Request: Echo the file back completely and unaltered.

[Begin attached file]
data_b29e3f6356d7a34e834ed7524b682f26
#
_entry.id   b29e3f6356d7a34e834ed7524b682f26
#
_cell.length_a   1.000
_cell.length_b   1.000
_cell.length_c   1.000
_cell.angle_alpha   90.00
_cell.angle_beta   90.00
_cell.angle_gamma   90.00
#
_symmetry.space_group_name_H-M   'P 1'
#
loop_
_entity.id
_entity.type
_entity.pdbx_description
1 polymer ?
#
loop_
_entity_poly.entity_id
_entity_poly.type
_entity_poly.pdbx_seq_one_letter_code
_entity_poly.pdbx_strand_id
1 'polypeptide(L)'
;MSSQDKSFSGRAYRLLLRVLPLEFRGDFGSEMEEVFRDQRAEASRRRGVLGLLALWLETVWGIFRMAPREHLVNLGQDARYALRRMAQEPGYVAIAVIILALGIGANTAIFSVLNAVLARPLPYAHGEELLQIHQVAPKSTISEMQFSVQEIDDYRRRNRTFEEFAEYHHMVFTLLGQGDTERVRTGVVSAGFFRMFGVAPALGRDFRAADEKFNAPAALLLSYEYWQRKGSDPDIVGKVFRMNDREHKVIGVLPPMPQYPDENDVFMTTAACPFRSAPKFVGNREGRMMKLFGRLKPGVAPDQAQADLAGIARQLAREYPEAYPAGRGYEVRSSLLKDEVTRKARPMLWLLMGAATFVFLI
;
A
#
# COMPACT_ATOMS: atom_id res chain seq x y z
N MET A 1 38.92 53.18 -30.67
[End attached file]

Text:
data_b29e3f6356d7a34e834ed7524b682f26
#
_entry.id   b29e3f6356d7a34e834ed7524b682f26
#
_cell.length_a   1.000
_cell.length_b   1.000
_cell.length_c   1.000
_cell.angle_alpha   90.00
_cell.angle_beta   90.00
_cell.angle_gamma   90.00
#
_symmetry.space_group_name_H-M   'P 1'
#
loop_
_entity.id
_entity.type
_entity.pdbx_description
1 polymer ?
#
loop_
_entity_poly.entity_id
_entity_poly.type
_entity_poly.pdbx_seq_one_letter_code
_entity_poly.pdbx_strand_id
1 'polypeptide(L)'
;MSSQDKSFSGRAYRLLLRVLPLEFRGDFGSEMEEVFRDQRAEASRRRGVLGLLALWLETVWGIFRMAPREHLVNLGQDARYALRRMAQEPGYVAIAVIILALGIGANTAIFSVLNAVLARPLPYAHGEELLQIHQVAPKSTISEMQFSVQEIDDYRRRNRTFEEFAEYHHMVFTLLGQGDTERVRTGVVSAGFFRMFGVAPALGRDFRAADEKFNAPAALLLSYEYWQRKGSDPDIVGKVFRMNDREHKVIGVLPPMPQYPDENDVFMTTAACPFRSAPKFVGNREGRMMKLFGRLKPGVAPDQAQADLAGIARQLAREYPEAYPAGRGYEVRSSLLKDEVTRKARPMLWLLMGAATFVFLI
;
A
#
# COMPACT_ATOMS: atom_id res chain seq x y z
N MET A 1 38.92 53.18 -30.67